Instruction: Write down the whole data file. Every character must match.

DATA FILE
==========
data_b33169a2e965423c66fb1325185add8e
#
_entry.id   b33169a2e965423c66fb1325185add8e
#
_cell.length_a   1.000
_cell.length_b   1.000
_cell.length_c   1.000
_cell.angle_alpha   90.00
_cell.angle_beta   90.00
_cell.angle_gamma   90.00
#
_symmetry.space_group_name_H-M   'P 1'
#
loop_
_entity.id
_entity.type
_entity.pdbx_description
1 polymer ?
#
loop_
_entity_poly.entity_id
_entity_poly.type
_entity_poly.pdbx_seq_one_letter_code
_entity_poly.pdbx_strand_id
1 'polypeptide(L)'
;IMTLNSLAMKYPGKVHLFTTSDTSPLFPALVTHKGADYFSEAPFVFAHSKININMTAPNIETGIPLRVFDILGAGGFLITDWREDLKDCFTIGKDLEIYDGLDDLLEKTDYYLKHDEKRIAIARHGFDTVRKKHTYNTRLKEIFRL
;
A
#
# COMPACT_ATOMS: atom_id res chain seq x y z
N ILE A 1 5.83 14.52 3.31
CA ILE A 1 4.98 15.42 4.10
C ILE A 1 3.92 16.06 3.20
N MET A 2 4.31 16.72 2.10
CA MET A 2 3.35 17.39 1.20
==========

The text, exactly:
data_b33169a2e965423c66fb1325185add8e
#
_entry.id   b33169a2e965423c66fb1325185add8e
#
_cell.length_a   1.000
_cell.length_b   1.000
_cell.length_c   1.000
_cell.angle_alpha   90.00
_cell.angle_beta   90.00
_cell.angle_gamma   90.00
#
_symmetry.space_group_name_H-M   'P 1'
#
loop_
_entity.id
_entity.type
_entity.pdbx_description
1 polymer ?
#
loop_
_entity_poly.entity_id
_entity_poly.type
_entity_poly.pdbx_seq_one_letter_code
_entity_poly.pdbx_strand_id
1 'polypeptide(L)'
;IMTLNSLAMKYPGKVHLFTTSDTSPLFPALVTHKGADYFSEAPFVFAHSKININMTAPNIETGIPLRVFDILGAGGFLITDWREDLKDCFTIGKDLEIYDGLDDLLEKTDYYLKHDEKRIAIARHGFDTVRKKHTYNTRLKEIFRL
;
A
#
# COMPACT_ATOMS: atom_id res chain seq x y z
N ILE A 1 5.83 14.52 3.31
CA ILE A 1 4.98 15.42 4.10
C ILE A 1 3.92 16.06 3.20
N MET A 2 4.31 16.72 2.10
CA MET A 2 3.35 17.39 1.20